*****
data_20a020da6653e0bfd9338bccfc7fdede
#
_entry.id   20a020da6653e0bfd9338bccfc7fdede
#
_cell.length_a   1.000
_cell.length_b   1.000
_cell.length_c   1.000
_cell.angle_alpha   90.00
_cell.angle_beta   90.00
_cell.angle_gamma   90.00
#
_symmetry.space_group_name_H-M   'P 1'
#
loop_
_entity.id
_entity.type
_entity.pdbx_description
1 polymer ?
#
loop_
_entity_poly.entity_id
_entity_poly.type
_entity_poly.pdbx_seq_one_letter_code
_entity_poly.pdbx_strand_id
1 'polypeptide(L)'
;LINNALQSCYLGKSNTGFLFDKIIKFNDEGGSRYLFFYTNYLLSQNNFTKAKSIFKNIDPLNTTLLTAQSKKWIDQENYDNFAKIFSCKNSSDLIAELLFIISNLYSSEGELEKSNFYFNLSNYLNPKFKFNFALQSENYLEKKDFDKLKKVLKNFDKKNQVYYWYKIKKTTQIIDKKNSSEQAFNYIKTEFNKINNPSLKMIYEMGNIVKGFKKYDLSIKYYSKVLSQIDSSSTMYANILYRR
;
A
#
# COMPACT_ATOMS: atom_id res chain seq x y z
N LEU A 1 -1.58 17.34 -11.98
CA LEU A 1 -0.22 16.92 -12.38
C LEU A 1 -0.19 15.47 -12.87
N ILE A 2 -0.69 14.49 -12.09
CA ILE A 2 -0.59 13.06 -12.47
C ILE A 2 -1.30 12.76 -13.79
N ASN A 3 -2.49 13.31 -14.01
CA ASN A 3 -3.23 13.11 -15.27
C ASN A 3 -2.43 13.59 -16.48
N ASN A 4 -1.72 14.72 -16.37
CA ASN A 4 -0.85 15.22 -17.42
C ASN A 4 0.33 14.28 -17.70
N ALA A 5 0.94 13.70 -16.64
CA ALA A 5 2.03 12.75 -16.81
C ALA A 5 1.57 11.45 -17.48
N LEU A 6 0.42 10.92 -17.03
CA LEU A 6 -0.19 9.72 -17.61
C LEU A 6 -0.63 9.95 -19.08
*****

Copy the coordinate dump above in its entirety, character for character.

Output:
data_20a020da6653e0bfd9338bccfc7fdede
#
_entry.id   20a020da6653e0bfd9338bccfc7fdede
#
_cell.length_a   1.000
_cell.length_b   1.000
_cell.length_c   1.000
_cell.angle_alpha   90.00
_cell.angle_beta   90.00
_cell.angle_gamma   90.00
#
_symmetry.space_group_name_H-M   'P 1'
#
loop_
_entity.id
_entity.type
_entity.pdbx_description
1 polymer ?
#
loop_
_entity_poly.entity_id
_entity_poly.type
_entity_poly.pdbx_seq_one_letter_code
_entity_poly.pdbx_strand_id
1 'polypeptide(L)'
;LINNALQSCYLGKSNTGFLFDKIIKFNDEGGSRYLFFYTNYLLSQNNFTKAKSIFKNIDPLNTTLLTAQSKKWIDQENYDNFAKIFSCKNSSDLIAELLFIISNLYSSEGELEKSNFYFNLSNYLNPKFKFNFALQSENYLEKKDFDKLKKVLKNFDKKNQVYYWYKIKKTTQIIDKKNSSEQAFNYIKTEFNKINNPSLKMIYEMGNIVKGFKKYDLSIKYYSKVLSQIDSSSTMYANILYRR
;
A
#
# COMPACT_ATOMS: atom_id res chain seq x y z
N LEU A 1 -1.58 17.34 -11.98
CA LEU A 1 -0.22 16.92 -12.38
C LEU A 1 -0.19 15.47 -12.87
N ILE A 2 -0.69 14.49 -12.09
CA ILE A 2 -0.59 13.06 -12.47
C ILE A 2 -1.30 12.76 -13.79
N ASN A 3 -2.49 13.31 -14.01
CA ASN A 3 -3.23 13.11 -15.27
C ASN A 3 -2.43 13.59 -16.48
N ASN A 4 -1.72 14.72 -16.37
CA ASN A 4 -0.85 15.22 -17.42
C ASN A 4 0.33 14.28 -17.70
N ALA A 5 0.94 13.70 -16.64
CA ALA A 5 2.03 12.75 -16.81
C ALA A 5 1.57 11.45 -17.48
N LEU A 6 0.42 10.92 -17.03
CA LEU A 6 -0.19 9.72 -17.61
C LEU A 6 -0.63 9.95 -19.08